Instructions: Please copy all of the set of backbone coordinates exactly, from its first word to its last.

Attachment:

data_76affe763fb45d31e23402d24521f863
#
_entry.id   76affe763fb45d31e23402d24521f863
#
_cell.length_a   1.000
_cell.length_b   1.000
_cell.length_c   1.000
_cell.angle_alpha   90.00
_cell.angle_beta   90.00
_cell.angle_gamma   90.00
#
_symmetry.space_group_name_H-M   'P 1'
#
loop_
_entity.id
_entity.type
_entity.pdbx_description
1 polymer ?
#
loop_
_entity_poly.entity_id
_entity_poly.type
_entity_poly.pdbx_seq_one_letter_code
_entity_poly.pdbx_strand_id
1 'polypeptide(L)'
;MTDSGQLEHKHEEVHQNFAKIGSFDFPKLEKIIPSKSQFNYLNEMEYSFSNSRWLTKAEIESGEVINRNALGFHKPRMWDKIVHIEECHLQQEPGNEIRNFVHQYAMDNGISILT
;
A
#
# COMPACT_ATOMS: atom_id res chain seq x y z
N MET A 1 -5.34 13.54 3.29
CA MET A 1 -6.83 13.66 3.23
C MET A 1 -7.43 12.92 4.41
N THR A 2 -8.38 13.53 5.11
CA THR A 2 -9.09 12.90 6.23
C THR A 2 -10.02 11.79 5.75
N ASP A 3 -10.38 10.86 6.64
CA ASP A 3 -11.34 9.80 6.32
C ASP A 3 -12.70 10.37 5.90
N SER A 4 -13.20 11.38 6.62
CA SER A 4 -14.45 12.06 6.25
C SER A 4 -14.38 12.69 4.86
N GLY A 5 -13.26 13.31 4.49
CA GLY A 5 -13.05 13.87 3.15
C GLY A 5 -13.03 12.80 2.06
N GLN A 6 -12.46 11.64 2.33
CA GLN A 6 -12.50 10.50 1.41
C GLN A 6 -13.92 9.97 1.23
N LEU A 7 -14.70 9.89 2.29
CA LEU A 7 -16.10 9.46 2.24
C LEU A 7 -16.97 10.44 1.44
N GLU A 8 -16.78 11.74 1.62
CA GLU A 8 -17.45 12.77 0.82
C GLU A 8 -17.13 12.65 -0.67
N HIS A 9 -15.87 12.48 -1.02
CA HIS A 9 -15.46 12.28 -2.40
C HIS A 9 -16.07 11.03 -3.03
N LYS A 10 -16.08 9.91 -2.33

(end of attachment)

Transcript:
data_76affe763fb45d31e23402d24521f863
#
_entry.id   76affe763fb45d31e23402d24521f863
#
_cell.length_a   1.000
_cell.length_b   1.000
_cell.length_c   1.000
_cell.angle_alpha   90.00
_cell.angle_beta   90.00
_cell.angle_gamma   90.00
#
_symmetry.space_group_name_H-M   'P 1'
#
loop_
_entity.id
_entity.type
_entity.pdbx_description
1 polymer ?
#
loop_
_entity_poly.entity_id
_entity_poly.type
_entity_poly.pdbx_seq_one_letter_code
_entity_poly.pdbx_strand_id
1 'polypeptide(L)'
;MTDSGQLEHKHEEVHQNFAKIGSFDFPKLEKIIPSKSQFNYLNEMEYSFSNSRWLTKAEIESGEVINRNALGFHKPRMWDKIVHIEECHLQQEPGNEIRNFVHQYAMDNGISILT
;
A
#
# COMPACT_ATOMS: atom_id res chain seq x y z
N MET A 1 -5.34 13.54 3.29
CA MET A 1 -6.83 13.66 3.23
C MET A 1 -7.43 12.92 4.41
N THR A 2 -8.38 13.53 5.11
CA THR A 2 -9.09 12.90 6.23
C THR A 2 -10.02 11.79 5.75
N ASP A 3 -10.38 10.86 6.64
CA ASP A 3 -11.34 9.80 6.32
C ASP A 3 -12.70 10.37 5.90
N SER A 4 -13.20 11.38 6.62
CA SER A 4 -14.45 12.06 6.25
C SER A 4 -14.38 12.69 4.86
N GLY A 5 -13.26 13.31 4.49
CA GLY A 5 -13.05 13.87 3.15
C GLY A 5 -13.03 12.80 2.06
N GLN A 6 -12.46 11.64 2.33
CA GLN A 6 -12.50 10.50 1.41
C GLN A 6 -13.92 9.97 1.23
N LEU A 7 -14.70 9.89 2.29
CA LEU A 7 -16.10 9.46 2.24
C LEU A 7 -16.97 10.44 1.44
N GLU A 8 -16.78 11.74 1.62
CA GLU A 8 -17.45 12.77 0.82
C GLU A 8 -17.13 12.65 -0.67
N HIS A 9 -15.87 12.48 -1.02
CA HIS A 9 -15.46 12.28 -2.40
C HIS A 9 -16.07 11.03 -3.03
N LYS A 10 -16.08 9.91 -2.33